Speaking of other characters, there are only two, who are capable of matching wits with Akiyama; i.e. the antagonists. One of them is Norihiko Yokoya, the calm dictator, and the other is Takashi Harimoto, old but bold. Both of them work amidst their ‘followers’, unlike Akiyama. Their clashes are the most cherishable moments of the manga. There’s also Yuji Fukunaga, who initially tries to trick Nao and Akiyama, but later becomes their ally. The mangaka Shinobu Kaitani depicts the psychological buildings of each character with great clarity.

At times, Liar Game is simply breathtaking, due to the well-paced games. Even though the manga is dialogue-driven and very dialogue-heavy, it doesn’t hurt the pacing, and the minimalist art style keeps the attention always to the plot. You will often find yourself on the edge of the seat, dying to know the outcome of the games, which are promptly given in a satisfying manner that will make you hit your head, thinking ‘Dammit, I’ll definitely guess the next one.’

(Spoiler: you can’t. :D)

Full of twists and turns, intriguing survival games and originality, Liar Game is a great psychological manga series that’s really hard to put down, once you get the story. The ending’s a bit abrupt, but it’s nothing you need to worry about now.

Just like you may not like our overly honest protagonist, you may not like the art, as it’s nothing over-the-top; even poor, sometimes. But it hardly matters, at least to me, as it’s not a manga driven by visuals, but by the plot. The mangaka captures the emotions of different peoples in difficult situations ingeniously. What else do you need? Eyebrows?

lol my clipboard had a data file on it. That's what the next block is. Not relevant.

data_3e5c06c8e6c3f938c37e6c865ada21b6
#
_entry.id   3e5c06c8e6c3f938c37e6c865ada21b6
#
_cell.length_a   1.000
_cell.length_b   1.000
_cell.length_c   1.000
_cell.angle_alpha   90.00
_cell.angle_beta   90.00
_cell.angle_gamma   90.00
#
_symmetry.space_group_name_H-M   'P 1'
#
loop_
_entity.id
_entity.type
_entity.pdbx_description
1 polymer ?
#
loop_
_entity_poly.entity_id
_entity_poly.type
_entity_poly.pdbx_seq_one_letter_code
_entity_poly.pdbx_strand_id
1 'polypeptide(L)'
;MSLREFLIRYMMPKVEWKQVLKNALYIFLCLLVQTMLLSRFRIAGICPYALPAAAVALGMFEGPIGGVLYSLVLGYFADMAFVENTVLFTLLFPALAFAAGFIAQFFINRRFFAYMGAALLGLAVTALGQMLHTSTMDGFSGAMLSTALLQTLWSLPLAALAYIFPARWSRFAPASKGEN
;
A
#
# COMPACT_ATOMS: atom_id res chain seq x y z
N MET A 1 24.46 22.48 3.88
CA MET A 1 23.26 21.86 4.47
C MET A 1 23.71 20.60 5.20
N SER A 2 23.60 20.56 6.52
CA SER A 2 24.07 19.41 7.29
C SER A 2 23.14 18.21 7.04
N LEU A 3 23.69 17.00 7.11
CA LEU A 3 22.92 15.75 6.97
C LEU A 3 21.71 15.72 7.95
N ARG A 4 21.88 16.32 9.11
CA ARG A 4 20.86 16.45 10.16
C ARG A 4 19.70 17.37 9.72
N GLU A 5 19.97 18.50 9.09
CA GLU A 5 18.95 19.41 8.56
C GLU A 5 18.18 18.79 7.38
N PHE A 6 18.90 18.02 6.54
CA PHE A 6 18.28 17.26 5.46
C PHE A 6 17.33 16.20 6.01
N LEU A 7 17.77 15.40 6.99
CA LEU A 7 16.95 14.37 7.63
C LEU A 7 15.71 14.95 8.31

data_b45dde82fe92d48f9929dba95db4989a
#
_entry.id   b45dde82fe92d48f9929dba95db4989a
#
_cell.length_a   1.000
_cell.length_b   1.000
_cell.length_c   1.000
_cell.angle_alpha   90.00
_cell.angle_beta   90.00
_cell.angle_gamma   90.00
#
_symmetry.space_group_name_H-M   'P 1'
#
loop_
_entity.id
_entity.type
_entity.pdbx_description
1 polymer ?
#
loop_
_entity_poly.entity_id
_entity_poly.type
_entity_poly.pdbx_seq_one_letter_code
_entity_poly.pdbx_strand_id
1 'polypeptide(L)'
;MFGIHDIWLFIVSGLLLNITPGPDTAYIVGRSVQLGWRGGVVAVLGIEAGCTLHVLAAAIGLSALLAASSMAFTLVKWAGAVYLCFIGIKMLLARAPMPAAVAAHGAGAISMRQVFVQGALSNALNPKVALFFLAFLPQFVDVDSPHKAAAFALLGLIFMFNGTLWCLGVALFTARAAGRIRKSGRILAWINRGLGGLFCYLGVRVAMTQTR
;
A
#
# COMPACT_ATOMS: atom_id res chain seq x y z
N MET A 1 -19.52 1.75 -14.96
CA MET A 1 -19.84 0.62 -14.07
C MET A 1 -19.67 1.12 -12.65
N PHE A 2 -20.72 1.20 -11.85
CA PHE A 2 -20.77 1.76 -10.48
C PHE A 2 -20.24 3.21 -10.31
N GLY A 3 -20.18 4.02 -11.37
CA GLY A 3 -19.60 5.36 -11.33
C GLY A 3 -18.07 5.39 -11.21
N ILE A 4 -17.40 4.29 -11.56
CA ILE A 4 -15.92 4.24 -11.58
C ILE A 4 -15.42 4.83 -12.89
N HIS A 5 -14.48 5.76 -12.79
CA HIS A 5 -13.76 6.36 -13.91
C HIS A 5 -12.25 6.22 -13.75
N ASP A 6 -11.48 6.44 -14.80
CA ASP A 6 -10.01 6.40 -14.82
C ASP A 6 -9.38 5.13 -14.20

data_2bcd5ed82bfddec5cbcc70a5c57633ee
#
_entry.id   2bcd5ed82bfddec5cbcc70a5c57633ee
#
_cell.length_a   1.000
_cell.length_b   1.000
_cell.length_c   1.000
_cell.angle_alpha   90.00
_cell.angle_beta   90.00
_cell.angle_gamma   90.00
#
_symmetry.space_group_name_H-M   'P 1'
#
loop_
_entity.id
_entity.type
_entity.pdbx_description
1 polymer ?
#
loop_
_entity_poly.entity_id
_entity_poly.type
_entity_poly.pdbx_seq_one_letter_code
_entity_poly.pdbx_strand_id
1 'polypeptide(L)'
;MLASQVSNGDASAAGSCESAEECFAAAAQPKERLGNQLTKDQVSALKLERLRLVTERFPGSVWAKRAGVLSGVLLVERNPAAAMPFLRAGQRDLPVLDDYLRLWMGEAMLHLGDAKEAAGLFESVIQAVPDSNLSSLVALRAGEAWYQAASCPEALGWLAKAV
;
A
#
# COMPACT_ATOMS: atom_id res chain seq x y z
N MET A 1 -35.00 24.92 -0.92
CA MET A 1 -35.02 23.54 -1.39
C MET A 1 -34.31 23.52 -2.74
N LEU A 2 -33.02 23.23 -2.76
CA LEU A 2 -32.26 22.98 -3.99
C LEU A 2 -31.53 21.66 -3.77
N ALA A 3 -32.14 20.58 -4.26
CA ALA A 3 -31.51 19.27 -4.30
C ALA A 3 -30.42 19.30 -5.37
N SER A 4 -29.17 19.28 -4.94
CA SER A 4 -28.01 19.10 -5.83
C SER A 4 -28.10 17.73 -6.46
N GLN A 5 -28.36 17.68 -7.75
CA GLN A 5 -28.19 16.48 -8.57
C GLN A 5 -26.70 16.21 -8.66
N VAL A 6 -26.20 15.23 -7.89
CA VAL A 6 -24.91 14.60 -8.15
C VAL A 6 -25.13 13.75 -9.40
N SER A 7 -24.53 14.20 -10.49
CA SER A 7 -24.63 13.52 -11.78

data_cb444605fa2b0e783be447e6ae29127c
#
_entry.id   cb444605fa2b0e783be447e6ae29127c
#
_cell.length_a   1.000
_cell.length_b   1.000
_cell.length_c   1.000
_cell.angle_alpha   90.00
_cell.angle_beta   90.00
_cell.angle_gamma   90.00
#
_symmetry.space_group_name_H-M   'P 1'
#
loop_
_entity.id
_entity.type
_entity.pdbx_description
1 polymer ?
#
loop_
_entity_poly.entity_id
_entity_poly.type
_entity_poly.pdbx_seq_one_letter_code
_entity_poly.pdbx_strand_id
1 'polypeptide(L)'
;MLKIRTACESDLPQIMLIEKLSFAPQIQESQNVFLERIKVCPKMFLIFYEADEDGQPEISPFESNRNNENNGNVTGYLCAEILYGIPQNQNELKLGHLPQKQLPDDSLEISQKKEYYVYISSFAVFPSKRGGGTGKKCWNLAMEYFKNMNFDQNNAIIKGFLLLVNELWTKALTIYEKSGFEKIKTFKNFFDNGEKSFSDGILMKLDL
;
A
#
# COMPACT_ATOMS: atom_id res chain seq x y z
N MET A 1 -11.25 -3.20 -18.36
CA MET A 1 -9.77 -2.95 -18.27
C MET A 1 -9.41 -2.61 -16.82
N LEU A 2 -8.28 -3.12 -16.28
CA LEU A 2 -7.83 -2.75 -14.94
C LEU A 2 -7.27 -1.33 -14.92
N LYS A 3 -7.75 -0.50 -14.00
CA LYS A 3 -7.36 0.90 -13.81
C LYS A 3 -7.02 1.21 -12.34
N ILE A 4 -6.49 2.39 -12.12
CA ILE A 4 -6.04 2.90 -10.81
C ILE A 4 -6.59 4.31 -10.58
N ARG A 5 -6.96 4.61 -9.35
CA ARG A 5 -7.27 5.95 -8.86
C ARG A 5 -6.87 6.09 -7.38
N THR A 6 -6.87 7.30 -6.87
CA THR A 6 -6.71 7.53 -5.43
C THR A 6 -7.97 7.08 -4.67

A major difference between other manga and Liar Game is that you can’t help but feel disturbed; which is a great achievement. Despite being a work of fiction, it depicts our world all too well; and all those dark corners that we normally choose to avoid. It promptly holds our vision, and turns it towards that direction. Thematically the closest work that comes to mind would be Kaiji, by another genius mangaka, Nobuyuki Fukumoto.

This manga already has both a Japanese and a Korean television series, which follow the plot of the manga thoroughly. If you can’t help getting your mind blown, check out another work of the same mangaka, One Outs, which also has an anime.


Did I miss anything? Oh, if you’re looking for lolis, look elsewhere; not a single character is underage. 🙁

Review Overview
  • Story
  • Characters
  • Art
Total Score

Sheer brilliance captured by mediocre art.

Ayan Sarkar

Ayan is an exploratory author and fun person in real life (or so we like to think). He can write reviews and cover ups pretty fast, only if he gets the time to do so.